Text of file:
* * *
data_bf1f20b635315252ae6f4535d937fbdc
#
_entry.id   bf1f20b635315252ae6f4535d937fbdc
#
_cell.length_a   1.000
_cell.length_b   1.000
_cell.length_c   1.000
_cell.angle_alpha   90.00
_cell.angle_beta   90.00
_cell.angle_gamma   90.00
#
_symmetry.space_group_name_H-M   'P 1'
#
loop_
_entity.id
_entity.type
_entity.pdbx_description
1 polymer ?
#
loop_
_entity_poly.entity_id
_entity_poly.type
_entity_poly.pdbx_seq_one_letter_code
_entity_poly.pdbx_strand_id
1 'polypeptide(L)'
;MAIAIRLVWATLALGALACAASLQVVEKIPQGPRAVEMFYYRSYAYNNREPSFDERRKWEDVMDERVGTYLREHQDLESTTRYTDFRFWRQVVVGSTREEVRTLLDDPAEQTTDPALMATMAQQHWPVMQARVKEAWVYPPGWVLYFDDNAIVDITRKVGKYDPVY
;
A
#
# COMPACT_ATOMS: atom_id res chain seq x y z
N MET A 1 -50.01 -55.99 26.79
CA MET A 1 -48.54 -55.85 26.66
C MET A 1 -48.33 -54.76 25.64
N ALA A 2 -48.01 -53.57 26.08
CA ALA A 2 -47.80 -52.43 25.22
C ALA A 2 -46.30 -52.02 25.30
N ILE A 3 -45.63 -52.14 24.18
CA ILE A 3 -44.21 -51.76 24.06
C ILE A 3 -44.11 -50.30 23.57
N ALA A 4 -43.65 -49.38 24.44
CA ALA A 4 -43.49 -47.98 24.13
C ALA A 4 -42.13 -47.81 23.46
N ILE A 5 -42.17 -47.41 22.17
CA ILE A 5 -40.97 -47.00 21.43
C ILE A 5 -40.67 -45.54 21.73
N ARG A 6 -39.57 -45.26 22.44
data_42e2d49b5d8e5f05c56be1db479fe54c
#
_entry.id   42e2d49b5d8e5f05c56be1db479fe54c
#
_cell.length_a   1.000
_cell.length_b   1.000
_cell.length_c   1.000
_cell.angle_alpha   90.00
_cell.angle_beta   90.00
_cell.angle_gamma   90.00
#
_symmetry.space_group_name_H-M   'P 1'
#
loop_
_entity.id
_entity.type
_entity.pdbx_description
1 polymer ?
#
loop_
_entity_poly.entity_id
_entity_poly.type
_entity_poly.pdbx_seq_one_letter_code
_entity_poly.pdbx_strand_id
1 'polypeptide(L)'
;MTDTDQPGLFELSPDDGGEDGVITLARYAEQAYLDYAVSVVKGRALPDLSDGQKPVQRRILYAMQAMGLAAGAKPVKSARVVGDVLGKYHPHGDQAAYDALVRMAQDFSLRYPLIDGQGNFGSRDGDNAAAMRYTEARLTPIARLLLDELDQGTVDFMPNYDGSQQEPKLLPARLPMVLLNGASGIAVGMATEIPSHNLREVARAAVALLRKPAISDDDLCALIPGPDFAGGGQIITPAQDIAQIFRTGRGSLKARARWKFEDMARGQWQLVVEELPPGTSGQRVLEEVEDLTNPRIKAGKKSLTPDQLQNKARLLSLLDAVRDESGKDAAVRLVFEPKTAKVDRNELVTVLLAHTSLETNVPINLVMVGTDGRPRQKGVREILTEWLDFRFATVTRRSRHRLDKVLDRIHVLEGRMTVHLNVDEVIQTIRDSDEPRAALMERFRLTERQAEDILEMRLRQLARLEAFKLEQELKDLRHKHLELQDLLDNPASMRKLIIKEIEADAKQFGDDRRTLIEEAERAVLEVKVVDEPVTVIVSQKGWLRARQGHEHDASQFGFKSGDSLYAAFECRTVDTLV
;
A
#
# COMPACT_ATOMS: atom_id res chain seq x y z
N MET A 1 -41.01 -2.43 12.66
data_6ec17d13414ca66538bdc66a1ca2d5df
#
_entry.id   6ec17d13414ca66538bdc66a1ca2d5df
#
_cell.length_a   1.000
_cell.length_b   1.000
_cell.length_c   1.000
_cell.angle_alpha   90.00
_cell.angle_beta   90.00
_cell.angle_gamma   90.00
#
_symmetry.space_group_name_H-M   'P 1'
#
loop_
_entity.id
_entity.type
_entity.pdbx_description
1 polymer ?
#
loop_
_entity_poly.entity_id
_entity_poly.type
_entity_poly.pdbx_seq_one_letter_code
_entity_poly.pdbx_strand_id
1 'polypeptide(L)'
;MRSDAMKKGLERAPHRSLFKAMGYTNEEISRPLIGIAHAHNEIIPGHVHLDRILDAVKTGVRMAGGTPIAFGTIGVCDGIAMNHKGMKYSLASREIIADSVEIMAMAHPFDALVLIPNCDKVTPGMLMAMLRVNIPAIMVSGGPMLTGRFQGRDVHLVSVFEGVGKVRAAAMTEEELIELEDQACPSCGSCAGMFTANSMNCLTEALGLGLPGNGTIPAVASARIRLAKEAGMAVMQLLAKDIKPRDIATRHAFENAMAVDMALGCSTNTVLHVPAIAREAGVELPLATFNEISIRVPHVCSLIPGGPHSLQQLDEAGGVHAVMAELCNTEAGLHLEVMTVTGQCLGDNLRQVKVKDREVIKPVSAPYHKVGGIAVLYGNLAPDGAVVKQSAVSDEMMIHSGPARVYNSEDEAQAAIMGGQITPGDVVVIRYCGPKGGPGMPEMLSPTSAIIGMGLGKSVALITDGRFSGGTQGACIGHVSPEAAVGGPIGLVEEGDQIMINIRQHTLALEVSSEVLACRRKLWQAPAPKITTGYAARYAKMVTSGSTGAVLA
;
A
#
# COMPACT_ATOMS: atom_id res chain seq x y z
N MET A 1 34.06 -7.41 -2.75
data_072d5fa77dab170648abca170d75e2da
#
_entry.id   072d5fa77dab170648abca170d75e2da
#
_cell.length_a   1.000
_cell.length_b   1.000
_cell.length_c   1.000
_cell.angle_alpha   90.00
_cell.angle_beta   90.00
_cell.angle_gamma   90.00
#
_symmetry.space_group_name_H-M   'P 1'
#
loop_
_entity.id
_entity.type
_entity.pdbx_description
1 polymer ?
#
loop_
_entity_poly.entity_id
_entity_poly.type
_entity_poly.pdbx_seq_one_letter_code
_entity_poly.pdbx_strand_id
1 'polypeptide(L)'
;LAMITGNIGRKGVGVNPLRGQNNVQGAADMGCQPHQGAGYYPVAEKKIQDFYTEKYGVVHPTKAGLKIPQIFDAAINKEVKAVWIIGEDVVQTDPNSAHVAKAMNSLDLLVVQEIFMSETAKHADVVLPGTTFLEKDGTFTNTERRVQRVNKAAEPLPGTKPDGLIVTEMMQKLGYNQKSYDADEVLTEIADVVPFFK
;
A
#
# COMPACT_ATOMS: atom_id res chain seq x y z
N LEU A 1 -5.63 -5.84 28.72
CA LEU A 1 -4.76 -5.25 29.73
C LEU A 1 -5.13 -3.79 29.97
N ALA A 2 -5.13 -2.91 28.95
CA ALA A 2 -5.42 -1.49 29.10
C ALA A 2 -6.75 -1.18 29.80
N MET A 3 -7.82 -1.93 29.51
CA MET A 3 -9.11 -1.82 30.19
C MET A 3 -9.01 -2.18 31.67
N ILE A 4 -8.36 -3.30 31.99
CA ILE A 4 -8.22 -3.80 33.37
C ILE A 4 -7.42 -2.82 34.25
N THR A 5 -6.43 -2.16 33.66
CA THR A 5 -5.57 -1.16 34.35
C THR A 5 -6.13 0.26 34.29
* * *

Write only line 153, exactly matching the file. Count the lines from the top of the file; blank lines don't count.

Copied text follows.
C THR A 5 -6.13 0.26 34.29